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Terror studies, with love and apricots
Question of the Day
By Viken Berberian
Simon and Schuster, $21,189 pages
Bicycle road racing is both a heady and physically demanding sport, as anyone who has worked their feet and legs pedaling a multi-geared bike for hours on end can tell you. The race in Viken Berberian's arty, tantalizing little novel is from Lebanon's "Mount Barouk to Beirut: a 71-kilometer calamitous road with a stretch of cedar trees on one side and flustered sheep on the other."
What is "tantalizing" about "The Cyclist" is that it isn't so much about bicycling as about present-day terrorism. Mr. Berberian, who lives in New York and works in the financial markets, began his novel way before the September 11 attacks on the World Trade Center and on the Pentagon here in Washington, but his exploration into the mind of his protagonist an apprentice terrorist learning his trade, as it were is a witty tease from the book's beginning to its end.
On the face of it, Mr. Berberian's attitude to his horrific theme may sound odd, even shameful, but it's not. It is, rather, deeply humane and complex in the way that a so-called "poetic" novel of the 1920s, say, Virginia Woolf's "Mrs. Dalloway" differs from a "social" novel by E.M. Forster (pick whichever Forster book you please). Mr. Berberian is not in either of those writers' league yet, but he has the poetic touch, he writes in a pleasing style and his characters' motives are effectively mixed between the private and public spheres of life. These people's impulses and appetites oscillate between negative and positive in affecting ways, as one would expect of most ordinary people in wartime. You do not find any Mohammed Atta here.
This is a story of the Middle East. The apprentice terrorist at the heart of things is of mixed background, part Arab (Druze) and Jewish on his mother's side, having grown up in Galilee. His father is an art professor, so of the privileged class, and the young man has studied in Europe. The catastrophe to which he and his fellow commandos (called Academics) intend to respond is an attack on a village, the ethnic nature of its population not made clear:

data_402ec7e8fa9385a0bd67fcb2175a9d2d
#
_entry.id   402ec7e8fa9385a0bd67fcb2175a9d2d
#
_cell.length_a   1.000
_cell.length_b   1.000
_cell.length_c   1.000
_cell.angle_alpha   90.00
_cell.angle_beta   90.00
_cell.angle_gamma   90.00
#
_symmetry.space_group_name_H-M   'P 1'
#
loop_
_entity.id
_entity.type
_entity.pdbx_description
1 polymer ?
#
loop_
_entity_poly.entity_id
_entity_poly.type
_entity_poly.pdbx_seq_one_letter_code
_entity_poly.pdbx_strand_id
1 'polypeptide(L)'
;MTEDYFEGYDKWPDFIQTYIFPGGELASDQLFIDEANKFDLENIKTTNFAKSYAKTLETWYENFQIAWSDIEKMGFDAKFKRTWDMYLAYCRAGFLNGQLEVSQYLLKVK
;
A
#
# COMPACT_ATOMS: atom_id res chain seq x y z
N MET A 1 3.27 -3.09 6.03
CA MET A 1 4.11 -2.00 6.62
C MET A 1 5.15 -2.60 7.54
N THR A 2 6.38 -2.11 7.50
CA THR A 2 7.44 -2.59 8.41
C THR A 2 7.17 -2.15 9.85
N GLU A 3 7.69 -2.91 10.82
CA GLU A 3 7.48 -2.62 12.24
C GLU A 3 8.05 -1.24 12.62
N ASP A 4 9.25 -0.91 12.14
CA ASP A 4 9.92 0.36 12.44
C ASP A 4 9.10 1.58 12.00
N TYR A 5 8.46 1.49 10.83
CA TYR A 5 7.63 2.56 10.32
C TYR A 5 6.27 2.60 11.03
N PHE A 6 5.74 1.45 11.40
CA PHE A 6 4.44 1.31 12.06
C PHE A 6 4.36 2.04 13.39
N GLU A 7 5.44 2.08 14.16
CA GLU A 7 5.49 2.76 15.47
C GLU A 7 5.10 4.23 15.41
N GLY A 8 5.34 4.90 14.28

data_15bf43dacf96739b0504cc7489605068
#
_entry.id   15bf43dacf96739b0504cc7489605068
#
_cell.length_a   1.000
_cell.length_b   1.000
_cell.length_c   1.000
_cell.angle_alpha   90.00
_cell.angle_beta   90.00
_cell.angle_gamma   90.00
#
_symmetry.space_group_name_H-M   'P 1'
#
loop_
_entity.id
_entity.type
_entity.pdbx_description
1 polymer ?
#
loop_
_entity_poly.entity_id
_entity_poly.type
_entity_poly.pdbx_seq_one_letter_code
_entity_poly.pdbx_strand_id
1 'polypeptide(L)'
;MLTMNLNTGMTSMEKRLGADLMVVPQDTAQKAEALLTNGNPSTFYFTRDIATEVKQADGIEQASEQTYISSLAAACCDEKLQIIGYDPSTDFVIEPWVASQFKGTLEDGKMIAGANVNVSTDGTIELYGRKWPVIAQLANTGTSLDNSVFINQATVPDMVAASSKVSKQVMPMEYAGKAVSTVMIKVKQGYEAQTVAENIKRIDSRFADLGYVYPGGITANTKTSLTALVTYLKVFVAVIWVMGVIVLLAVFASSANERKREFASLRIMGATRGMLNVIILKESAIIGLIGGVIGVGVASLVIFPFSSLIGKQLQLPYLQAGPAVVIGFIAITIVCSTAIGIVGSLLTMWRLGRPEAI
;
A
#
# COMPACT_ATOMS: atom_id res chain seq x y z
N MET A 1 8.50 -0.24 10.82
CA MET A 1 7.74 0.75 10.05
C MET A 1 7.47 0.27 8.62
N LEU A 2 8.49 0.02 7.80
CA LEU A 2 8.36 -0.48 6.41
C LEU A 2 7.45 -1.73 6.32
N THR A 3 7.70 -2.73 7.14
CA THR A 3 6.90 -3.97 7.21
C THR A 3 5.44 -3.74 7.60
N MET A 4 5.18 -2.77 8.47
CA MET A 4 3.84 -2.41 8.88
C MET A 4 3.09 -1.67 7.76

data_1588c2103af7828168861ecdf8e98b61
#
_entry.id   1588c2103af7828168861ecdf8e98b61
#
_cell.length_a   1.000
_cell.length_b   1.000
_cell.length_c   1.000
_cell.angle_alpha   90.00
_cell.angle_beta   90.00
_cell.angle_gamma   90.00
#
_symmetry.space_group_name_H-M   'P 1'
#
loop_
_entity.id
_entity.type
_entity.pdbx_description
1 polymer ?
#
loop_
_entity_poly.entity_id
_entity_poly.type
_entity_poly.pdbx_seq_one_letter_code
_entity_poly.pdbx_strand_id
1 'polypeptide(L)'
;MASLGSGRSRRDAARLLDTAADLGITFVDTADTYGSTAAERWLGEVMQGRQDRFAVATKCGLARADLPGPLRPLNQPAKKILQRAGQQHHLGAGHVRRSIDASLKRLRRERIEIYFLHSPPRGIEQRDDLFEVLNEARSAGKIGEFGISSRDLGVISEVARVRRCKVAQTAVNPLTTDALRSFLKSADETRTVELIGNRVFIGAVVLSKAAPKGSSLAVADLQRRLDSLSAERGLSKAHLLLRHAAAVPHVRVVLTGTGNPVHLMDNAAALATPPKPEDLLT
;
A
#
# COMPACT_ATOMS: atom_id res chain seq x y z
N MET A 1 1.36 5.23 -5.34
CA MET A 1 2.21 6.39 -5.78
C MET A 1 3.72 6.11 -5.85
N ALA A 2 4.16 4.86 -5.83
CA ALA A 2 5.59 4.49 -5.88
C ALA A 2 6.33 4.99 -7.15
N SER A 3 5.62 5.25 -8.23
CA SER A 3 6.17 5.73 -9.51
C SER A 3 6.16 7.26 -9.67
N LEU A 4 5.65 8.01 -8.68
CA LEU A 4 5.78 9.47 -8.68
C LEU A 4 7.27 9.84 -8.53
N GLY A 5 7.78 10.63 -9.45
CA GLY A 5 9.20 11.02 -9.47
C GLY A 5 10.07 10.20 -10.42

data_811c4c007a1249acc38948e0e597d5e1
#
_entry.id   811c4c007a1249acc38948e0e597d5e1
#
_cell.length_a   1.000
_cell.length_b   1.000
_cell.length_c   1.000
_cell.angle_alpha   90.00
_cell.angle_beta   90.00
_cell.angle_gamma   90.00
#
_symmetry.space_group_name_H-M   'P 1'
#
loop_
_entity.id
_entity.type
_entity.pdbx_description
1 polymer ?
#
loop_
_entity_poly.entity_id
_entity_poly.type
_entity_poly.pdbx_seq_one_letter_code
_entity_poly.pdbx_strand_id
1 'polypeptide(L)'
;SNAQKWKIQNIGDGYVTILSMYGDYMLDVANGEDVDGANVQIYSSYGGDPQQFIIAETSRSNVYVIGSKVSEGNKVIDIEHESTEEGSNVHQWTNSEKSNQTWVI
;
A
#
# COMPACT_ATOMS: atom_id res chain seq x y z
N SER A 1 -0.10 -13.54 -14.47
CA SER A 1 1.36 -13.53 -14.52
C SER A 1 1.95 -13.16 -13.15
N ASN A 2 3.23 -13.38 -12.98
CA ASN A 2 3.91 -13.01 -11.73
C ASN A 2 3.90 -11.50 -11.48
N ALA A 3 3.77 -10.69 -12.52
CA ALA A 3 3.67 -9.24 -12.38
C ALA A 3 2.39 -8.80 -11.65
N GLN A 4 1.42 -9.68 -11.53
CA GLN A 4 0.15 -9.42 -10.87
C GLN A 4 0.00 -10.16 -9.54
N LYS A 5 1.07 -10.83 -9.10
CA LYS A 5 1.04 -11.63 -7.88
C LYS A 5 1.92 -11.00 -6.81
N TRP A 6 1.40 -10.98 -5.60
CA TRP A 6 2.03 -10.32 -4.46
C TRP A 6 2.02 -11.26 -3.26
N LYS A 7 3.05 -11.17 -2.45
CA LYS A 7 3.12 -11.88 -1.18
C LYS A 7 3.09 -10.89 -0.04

"Do you remember the blast, the roster of revulsion? Twenty-seven corpses of various firmness and form: twelve dismembered limbs, four charred feet (two under the age of seven), five mutilated hands (three with rings wrapped around them) splattered across the village souk. The headlines blared: a country's tragedy. And so we must now take a stand. Onward to Summerland."
One almost hesitates to quote such prose, but such is the present actual plight of people in the Middle East as reported in every day's news, whether they be Muslim, Jew or Christian. Like the young people in the novel, they do not know whether they will be alive tomorrow. The "Summerland" referred to in the quote is a five-star resort hotel on the Beirut coast, which the protagonist and his comrades have been planning for seven months to explode along with all the people, including women and children, in it. A reference to "collateral damage" brings Timothy McVeigh and the Oklahoma City bombing to mind.
The Cyclist of the title has been assigned, after terrorist training in London (if you please) to appear to participate in the upcoming bicycle race, but fall behind the other riders and detour to the Summerland, where the bomb he is carrying in his backpack, the "baby," will be handed off to a confederate, Leng, for detonation. But as I mentioned earlier, Mr. Berberian's plot is more complex, more comic and poetic than that.